Kayaking the Choccolocco Creek in Alabama
My wife and I had basically stayed home for the last six months as Covid-19 swept the country. So when a high school classmate of mine, and his wife invited us to join them for the July 4th weekend, we decided it would be a great time to finally get out of the house and take the five hour drive from Florida to Alabama. Part of our decision was the fact that we didn’t have to overnight night somewhere for the trip.
The day after arriving, the suggestion was made to take a two hour kayak trip down the Choccolocco Creek. So after a scrumptious egg and spinach quiche breakfast, the four of us hopped into the car for the drive to the Choccolocco Kayak rental office on the Choccolocco Creek. This creek flows through the town of Oxford towards the Coosa River. By the way, this waterway is the largest stream in Alabama designated as a creek and not a river. The name Choccolocco means “Big Shoal’ and is derived from the Native American Creek words chahki” and “lako.” The meaning of the Creek word is “Big Horse” which was the name given to Chief Choccolocco.
Now, the four of us must have presented a very interesting sight to the other 8-10 kayakers signing up at the Choccolocco Kayak organization with our faces covered with masks, We were the only ones wearing masks. After sign-up we all hopped into the vans hauling the kayaks and off we drove to the creek launch site, approximately 20 minutes away. We let the other groups head down the creek before us because we knew that these four older folks would be taking their time paddling down the creek.
Once in the creek it was slow going. The deepest part was probably about four feet and the current for the most part was probably no faster than about a mile per hour and in some spots nearly standstill. It was a very enjoyable cruise until I got about 1/2 way through the cruise when this sudden sinking feeling came across me with the urge to take a “dump.”
“Oh my gawd, what am I going to do.”
There are very few sand bars to beach the kayak. The sides of the river are sheer cliffs of about 20 feet. Do I stick my @$$ over the edge of the kayak, in which case I would certainly capsize or do I tough it out.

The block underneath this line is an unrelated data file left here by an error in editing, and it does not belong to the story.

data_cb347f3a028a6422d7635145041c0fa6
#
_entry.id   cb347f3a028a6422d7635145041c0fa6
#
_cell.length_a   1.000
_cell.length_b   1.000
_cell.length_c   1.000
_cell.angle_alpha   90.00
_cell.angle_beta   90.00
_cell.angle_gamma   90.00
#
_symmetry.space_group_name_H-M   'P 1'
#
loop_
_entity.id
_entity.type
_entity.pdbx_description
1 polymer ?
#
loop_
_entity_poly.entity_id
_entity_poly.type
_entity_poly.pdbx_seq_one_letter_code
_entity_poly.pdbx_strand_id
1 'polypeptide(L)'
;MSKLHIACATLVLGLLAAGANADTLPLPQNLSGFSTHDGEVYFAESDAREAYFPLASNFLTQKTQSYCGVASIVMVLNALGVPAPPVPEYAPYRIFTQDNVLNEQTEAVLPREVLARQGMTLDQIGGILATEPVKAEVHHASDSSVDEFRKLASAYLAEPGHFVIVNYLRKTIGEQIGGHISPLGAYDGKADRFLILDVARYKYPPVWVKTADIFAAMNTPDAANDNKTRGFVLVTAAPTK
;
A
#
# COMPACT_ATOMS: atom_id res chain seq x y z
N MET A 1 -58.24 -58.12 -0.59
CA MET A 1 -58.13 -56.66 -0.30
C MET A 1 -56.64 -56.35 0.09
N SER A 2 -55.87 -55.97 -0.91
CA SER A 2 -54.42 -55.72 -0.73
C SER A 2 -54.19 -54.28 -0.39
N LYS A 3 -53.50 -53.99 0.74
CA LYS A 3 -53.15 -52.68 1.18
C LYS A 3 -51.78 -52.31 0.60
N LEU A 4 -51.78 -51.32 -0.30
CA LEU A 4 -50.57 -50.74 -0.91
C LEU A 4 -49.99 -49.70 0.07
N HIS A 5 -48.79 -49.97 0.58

Paddle faster. Maybe you can find a sand bar.
Paddle faster. Oh goodie, there’s a sand bar ahead. Paddle faster.
I’m going as fast as I can. C’mon, C’mon, can’t you go faster?
Desperately, each stroke went faster when finally I reached the sand bar , ran up the small incline and into the woods I skirted. Aww, relief. Into the creek I dove, again what a relief.
Unbeknownst to me, my wife had come from around the bend and photographed me coming out of the woods. As she approached my kayak and pulled me off the sand bar, she asked “What were you doing in the woods?
My reply “I really really had to take dump!”
Laughing uncontrollably and almost tipping her kayak, she asked “ did you use a leaf.”
“Ha, ha, not funny. I really had to go.”
The rest of this adventure was unremarkable until we got to the return area. Since this area was basically an inclined slope of about 30-40 degrees, there were only concrete stairs and a hanging rope from a wooden structure to hoist one’s self out of the kayak. Think manual crane, your arms being the power of the crane. I hadn’t done pull-ups since I left the Corps, and that was several decades ago. Fortunately no one was there to photograph my struggles, it would have made a great “America’s Funniest Video” episode. However, my high school buddy wasn’t so lucky (he, he, he.) I was there to photograph his struggles.
What a great time we all had. Upon returning home, showering, having a frozen margarita, and “passing out” from exhaustion while watching “Star Trek, The Next Generation,” it was time to grill dinner.My friend grilled the steaks and I grilled the Maine Lobster tails I brought up for the meal.
Cell phone screens in bright light and wearing polarized sunglasses are not the best devices to use for photographing, but what the heck, we had a great time.
We all slept very well that night.